Changes to bus service timetables in York from today (Sunday 7th January 2018)

 From Sunday 7 January 2018 First have made timetable changes to the 1, 4, 6, 9 (Park & Ride), 11, 66, 66A, so they “are running more reliably”

Download changes to the bus times from the pdf here.

All of the new timetables are linked below and the City of York council have the information to update the stops, so you know what time to catch your bus!

First offers to meet passengers at Acomb venue on Thursday to explain timetable changes

old bus

To ensure customers are fully aware of the proposed timetable changes, First is planning to hold the following three public drop in sessions this week at venues where some of the bigger network changes are taking place:

Haxby – Wednesday 25 September, 2.30pm-5.30pm, Haxby & Wigginton Methodist Church Hall

Acomb – Thursday 26 September – 9am-12noon, Acomb Parish Church Hall

City Centre -Thursday 26 September – 2pm-5pm, City of York Council West Offices

They say, “Further drop in sessions will take place over the next few months as First looks to make further customer-orientated network changes”.

Click here for a map showing the revised (First) bus network in York

The following internet link will take you to a full list of the service changes.

The offer is likely to be welcomed as the precise working arrangements for the “Acomb bus hub“, and the frequency of the new service on Hamilton Drive, have raised question marks with some users?

Revised York bus timetables on First web site …… but still no reliability info

The detailed new bus timetables – which will be introduced on Sunday – can now be viewed on the First web site.

However, the Council continues to refuse to release information about bus service reliability in the City.


Ironically a meeting is taking place today which talks about the importance of “journey planning”. It seeks to promote increased bus use but develops acute myopia on the issue of service reliability information.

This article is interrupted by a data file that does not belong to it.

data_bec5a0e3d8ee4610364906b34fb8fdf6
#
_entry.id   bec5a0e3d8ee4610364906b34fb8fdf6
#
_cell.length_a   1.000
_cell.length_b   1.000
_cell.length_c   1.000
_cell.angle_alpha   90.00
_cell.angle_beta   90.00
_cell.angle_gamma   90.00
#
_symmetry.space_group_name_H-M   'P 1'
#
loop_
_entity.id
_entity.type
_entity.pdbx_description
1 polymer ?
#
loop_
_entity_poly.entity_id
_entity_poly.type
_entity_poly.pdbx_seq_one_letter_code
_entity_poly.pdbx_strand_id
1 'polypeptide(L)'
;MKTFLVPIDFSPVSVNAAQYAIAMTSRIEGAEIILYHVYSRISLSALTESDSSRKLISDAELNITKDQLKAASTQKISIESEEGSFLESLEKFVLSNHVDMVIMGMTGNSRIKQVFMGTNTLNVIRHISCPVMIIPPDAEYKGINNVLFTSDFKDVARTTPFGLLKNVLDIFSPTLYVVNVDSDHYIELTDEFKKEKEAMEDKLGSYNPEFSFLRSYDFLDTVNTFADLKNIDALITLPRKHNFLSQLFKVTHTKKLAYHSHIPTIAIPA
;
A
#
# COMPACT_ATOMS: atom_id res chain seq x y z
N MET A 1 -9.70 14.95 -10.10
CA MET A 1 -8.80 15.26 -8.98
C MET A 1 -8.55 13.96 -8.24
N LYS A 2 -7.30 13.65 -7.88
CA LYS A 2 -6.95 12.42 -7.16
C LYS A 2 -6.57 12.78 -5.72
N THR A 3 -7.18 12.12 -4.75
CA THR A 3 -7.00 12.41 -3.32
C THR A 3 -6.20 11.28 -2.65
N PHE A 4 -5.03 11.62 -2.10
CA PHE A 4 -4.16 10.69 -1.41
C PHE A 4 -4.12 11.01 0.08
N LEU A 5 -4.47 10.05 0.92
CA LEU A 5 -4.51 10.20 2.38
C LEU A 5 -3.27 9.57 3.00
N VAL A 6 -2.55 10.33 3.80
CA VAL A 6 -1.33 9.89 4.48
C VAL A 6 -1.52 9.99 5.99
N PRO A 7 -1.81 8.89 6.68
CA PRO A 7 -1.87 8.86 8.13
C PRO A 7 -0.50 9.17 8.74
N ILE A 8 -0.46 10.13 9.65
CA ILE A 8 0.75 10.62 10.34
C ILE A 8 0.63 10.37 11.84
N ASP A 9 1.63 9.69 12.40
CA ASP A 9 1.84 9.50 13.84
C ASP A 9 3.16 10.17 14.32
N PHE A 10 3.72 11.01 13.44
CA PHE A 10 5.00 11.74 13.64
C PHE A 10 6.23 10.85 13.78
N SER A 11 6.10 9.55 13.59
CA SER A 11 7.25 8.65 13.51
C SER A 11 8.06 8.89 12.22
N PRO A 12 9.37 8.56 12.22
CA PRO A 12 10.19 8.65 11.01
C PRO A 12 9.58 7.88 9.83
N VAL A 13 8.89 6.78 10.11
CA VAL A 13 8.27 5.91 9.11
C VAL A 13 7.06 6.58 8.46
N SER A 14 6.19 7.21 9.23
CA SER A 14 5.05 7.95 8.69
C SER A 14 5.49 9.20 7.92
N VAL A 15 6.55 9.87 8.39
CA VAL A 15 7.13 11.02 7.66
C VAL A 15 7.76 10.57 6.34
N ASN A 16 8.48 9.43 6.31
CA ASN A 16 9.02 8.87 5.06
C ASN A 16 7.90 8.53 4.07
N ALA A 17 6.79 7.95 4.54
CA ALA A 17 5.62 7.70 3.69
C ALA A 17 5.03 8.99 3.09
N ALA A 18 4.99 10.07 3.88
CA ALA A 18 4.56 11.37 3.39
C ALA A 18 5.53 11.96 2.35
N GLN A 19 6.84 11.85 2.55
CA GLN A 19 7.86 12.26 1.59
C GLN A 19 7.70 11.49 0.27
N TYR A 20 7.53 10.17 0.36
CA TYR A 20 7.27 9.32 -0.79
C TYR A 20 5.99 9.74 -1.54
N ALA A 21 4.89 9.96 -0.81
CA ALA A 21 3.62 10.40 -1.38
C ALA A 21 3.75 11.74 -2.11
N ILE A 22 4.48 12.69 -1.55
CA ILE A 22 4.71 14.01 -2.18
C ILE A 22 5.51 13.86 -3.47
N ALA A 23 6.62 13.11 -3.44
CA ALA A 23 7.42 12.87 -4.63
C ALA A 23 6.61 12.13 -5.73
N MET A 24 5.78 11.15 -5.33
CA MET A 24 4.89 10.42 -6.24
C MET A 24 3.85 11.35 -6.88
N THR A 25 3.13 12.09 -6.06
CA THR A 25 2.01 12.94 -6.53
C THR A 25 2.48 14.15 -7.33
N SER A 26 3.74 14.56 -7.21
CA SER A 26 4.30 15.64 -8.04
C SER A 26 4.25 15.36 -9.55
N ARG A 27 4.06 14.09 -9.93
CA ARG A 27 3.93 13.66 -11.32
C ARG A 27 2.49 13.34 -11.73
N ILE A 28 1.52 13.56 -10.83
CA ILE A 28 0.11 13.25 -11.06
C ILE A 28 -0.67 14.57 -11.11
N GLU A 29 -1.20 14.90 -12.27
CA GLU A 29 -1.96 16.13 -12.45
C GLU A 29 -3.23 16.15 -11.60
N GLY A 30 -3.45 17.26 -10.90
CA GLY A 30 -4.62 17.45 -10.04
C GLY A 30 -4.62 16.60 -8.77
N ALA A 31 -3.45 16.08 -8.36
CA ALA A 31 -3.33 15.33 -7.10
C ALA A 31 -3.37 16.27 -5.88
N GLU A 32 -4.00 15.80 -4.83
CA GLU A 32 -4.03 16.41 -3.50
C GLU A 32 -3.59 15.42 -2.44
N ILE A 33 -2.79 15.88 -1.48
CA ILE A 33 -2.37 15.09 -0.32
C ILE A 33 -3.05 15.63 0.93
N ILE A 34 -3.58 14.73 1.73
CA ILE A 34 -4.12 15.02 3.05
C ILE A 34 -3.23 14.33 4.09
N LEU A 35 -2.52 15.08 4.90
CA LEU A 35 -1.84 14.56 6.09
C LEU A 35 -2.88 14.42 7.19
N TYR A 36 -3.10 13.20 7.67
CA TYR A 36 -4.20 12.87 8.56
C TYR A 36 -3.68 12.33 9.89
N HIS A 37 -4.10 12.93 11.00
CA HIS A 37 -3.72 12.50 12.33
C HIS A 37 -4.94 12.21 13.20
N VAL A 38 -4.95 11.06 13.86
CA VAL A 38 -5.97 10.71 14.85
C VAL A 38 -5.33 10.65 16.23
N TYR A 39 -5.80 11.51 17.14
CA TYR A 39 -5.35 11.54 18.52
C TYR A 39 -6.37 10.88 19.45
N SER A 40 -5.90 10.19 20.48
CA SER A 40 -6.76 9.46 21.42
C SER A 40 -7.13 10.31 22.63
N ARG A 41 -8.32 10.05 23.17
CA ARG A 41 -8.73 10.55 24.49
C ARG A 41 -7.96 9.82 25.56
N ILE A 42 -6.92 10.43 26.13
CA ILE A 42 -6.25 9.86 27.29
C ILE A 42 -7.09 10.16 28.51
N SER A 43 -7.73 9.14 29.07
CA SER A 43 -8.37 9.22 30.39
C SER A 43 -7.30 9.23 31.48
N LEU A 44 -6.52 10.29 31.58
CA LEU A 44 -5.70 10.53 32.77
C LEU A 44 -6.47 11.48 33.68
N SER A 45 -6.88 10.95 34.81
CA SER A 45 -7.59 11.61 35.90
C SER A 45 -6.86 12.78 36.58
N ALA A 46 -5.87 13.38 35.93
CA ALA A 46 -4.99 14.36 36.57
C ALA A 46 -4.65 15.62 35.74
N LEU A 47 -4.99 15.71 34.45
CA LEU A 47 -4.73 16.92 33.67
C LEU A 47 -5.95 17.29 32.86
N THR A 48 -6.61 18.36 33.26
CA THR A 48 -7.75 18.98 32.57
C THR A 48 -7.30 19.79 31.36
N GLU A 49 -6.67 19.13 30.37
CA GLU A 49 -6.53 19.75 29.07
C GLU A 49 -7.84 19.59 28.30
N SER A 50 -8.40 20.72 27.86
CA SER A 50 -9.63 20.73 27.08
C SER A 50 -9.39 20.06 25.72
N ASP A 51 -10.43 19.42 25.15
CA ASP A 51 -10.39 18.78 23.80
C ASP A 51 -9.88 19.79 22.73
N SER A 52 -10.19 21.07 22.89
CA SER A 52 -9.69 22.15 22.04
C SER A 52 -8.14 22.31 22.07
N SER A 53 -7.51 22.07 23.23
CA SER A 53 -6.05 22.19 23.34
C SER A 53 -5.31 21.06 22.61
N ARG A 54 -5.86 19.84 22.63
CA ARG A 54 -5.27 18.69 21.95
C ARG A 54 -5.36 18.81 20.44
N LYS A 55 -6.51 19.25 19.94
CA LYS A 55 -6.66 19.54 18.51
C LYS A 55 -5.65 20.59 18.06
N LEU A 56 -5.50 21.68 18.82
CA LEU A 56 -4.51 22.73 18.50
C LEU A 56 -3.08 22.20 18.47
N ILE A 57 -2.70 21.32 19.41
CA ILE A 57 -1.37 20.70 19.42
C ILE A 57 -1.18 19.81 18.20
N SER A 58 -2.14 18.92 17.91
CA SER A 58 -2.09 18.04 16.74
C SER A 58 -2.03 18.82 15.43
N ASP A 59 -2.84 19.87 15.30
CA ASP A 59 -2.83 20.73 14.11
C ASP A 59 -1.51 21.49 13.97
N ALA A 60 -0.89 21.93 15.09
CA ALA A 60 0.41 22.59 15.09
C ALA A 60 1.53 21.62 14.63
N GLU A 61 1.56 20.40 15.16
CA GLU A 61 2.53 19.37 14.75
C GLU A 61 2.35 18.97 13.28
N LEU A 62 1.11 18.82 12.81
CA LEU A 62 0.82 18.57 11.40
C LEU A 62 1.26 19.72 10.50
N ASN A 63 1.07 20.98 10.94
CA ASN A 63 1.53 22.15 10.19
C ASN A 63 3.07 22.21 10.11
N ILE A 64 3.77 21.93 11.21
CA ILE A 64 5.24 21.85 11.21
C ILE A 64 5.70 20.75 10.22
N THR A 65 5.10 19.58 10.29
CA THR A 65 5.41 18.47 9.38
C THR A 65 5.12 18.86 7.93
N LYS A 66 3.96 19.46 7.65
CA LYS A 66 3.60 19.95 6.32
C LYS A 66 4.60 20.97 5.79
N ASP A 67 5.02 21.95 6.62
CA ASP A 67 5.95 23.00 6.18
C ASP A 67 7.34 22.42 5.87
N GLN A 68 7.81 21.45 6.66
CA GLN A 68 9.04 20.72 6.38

Uncertainty is the single factor most likely to cause potential bus users to instead opt for the car.

The Council in response to the latest Freedom of Information request, says that it has entered into a confidentiality agreement with the local bus companies.

It receives reliability data but the council claims that it is prevented, by the terms of the agreement, from sharing the information with passengers.

Only an annual reliability figure is published and that on an obscure DPT web site. The latest (2011/12) figures suggest that around 80% of York services run on time.

Behind closed doors logo

Incredibly even reliability data on services paid for by the Council taxpayer (around £800,000 is paid out in subsidies each year) is not published.

What has compounded the mistake has been a decision to cease independent checks of service reliability. These would not be covered by the data sharing protocol and could – as happened in the period up to 2011 – be published. Labour stopped the checks shortly after taking office.

The so called data sharing protocol is effectively a restrictive practice. which is to the disadvantage of the taxpayer and bus passenger.

It is likely that – unless more information is offered – that an appeal to the Information Commissioner (and possibly the Ombudsman) may be lodged.

In the mean time the governments Transport Minister is being urged to introduce regulations which require all public transport providers to publish the same quality of service information which rail operators have been forced to do for over a decade.

Over 12 months ago the Minister responsible urged the Council to start providing more quality of service information.